Just When You Thought It Was Safe to Go Back in the Water

A short primer on government in the U.S.


Ah, election season! It’s here again. Or maybe, it’s here still. It’s the time of year when our mailboxes are stuffed with campaign propaganda, our doorbells are ringing with canvassers, our phones are ringing with pollsters, and every commercial on the television that’s not hawking a prescription drug is an ad hominem attack by some politician on another. What could be better?

Here in the U.S., we hold federal elections every two years, although lately, they seem perpetual. In case you were wondering, the U.S. federal government consists of three branches, the Executive branch (the Presidency, et al), the Congressional branch (the House and the Senate), and the Judicial branch (the federal courts, including The Supremes, but without Diana Ross).

US-CapitolBuildingThe United States Congress is composed of two “chambers”, or legislative bodies, called the House of Representatives, or the House, and the Senate, or the, uh, Senate. Congress is responsible for, among other shenanigans, drafting and passing legislation, and for providing an endless supply of fodder for political pundits and Fox News.

Members of the U.S. House of Representatives, called (cleverly) Representatives, serve two-year terms. Representation in the House is proportional to State population, so California and New York each have a kazillion Representatives, while North Dakota gets by on just two Representatives, in case one takes ill. The U.S. House of Representatives is the “lower” chamber of Congress. Some days that description is quite accurate.

Members of the United States Senate, called (again, cleverly) Senators, serve six-year terms. Representation in the Senate is not proportional. Each State has two senators. For some States, that’s two too many. The Senate is considered the “upper” chamber, but the origins of this designation remain shrouded in mystery, considering their behavior.

Collectively, Representatives and Senators are referred to as Congress-Critters.

WhiteHouseThe President of the United States (POTUS) and Vice President of the United States (VPOTUS) serve four-year terms (or two to six, if they get caught). Collectively, the POTUS and VPOTUS and their posse are called The Administration, or sometimes, The White House. Or sometimes, much worse. A POTUS can serve no more than two consecutive terms ever since that FDR guy got in there and fouled up the wonderful job that Herbert Hoover had done. Those were the days.

Since we last elected a President (of sorts) in 2016, the election of 2018 is considered a mid-term election, halfway through the presidential term. Mid-term elections are traditionally the elections that the U.S. voting public uses to punish the political party of the current Administration, in this case, the Republican party, for having the temerity to win the Presidential election.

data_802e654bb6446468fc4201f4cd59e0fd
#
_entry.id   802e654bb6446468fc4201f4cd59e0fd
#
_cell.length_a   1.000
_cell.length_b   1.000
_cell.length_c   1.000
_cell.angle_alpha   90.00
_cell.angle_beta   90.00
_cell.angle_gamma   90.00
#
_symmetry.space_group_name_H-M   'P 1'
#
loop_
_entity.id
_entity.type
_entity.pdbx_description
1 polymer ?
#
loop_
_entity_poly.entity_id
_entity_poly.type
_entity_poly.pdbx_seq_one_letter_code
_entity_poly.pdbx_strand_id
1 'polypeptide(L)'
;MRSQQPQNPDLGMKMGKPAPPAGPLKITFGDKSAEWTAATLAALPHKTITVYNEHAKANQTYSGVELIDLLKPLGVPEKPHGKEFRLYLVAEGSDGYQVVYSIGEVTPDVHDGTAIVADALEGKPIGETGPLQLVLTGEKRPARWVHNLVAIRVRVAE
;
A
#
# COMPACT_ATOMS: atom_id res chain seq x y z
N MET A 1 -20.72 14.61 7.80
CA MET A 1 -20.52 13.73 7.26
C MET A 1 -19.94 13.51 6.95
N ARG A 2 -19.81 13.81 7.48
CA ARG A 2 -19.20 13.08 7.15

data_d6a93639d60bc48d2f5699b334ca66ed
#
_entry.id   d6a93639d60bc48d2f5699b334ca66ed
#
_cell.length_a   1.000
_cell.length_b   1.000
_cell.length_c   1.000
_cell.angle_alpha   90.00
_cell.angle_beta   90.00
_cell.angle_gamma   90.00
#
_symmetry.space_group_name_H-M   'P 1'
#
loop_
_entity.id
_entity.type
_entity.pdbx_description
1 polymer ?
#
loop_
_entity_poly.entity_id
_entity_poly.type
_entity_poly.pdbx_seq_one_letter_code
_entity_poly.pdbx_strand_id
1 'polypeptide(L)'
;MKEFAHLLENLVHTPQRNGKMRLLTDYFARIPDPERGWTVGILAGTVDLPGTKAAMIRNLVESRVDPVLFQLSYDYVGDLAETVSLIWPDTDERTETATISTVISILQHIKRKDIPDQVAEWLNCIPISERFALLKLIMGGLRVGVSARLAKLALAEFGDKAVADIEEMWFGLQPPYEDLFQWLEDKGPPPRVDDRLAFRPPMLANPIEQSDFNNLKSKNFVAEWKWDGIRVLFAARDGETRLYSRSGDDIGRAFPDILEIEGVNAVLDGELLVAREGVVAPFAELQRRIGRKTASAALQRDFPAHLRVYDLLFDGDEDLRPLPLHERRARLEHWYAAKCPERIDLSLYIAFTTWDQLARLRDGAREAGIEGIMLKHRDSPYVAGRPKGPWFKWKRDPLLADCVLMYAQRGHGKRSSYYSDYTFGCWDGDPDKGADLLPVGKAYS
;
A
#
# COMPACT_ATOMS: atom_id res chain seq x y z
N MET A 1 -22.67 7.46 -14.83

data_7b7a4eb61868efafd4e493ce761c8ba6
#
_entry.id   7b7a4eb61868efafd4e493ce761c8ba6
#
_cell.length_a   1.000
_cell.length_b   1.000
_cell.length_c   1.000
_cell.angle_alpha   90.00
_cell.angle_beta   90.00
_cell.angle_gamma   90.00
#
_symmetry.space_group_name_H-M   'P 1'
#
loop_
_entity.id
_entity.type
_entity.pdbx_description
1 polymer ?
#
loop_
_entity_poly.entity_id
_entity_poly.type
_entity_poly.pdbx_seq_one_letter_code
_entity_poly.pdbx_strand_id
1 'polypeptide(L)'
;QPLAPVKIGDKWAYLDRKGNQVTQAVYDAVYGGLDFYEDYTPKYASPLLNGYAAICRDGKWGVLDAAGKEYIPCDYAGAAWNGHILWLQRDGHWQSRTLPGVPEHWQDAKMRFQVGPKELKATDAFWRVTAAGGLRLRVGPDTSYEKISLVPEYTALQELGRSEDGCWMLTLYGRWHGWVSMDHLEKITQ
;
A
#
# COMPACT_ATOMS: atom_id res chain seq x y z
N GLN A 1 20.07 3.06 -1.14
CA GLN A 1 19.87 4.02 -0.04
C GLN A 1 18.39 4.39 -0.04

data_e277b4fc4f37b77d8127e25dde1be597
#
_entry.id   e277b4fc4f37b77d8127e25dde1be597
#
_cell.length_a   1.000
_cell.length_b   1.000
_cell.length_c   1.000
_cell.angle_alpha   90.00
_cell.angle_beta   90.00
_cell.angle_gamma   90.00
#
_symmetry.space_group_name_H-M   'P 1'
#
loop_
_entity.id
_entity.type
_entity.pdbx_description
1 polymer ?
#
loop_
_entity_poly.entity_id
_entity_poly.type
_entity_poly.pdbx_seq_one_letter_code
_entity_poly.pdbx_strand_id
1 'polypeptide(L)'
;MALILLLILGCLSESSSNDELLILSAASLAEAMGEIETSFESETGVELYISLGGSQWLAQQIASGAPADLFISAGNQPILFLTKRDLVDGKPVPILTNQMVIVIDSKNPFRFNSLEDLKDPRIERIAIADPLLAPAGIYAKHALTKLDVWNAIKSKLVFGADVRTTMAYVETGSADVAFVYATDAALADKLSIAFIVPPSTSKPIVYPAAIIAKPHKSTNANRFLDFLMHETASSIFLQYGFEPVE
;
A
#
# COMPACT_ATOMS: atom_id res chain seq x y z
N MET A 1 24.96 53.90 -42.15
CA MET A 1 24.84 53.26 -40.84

Mid-term elections help to ensure a new and inexperienced class of Representatives and Senators will be seated next January to continue the tradition of rancorous, partisan bickering and all-around misbehavior that we’ve come to expect here in the U.S. Just like the Founding Fathers intended!

So kick back, put a stop on the mail, unhook the doorbell, unplug the phone, and start streaming that Downton Abbey season you’ve been meaning to binge watch. It’s going to be a long election.

-Photographs in the Carol M. Highsmith Archive, Library of Congress, Prints and Photographs Division.


The Week That Was: March 12, 2018 – March 18, 2018

Chipping away at the intertubes, one week at a time

A review of the past week’s mayhem from Rudy’s Ruminations.

Another week bites the dust, gentle reader(s)! Can you believe it? The excitement here in the Rudy’s Ruminations bunker is palpable because it’s time for another installment of “The Week That Was.” Here’s more of those nifty stats thingies for this week. And the week’s least egregious posts, as determined by you lovely reader(s). Go reader(s)! Go reader(s)!


And a spotlight for one of my beloved follower(s). Really, it’s more like a flashlight. With weak batteries. I’m very humbled. We really need to visit them. Like, right now. Skip down to the link and click it. It’s not that hard. Try it, you’ll like it. What else do you have to do right now? You’re reading this, aren’t you? I rest my case.

So let’s get started. Remember, the sooner we start the sooner we finish. I’m pretty sure that’s what we all want, to finish. So, follow me below the fold, for gosh sakes!

Read more ruminating

Just Do the Right Thing

Why is doing the right thing so hard?

Lately, I’ve been thinking a lot about doing the right thing. And it’s wearing my patience pretty thin. We’re in a do-the-right-thing conundrum in my little corner of the global mega-corporation that employs me. I’m reminded of the old saying “Don’t talk the talk if you can’t walk the walk.” The talking part is there, but the walk part is more like a stumble.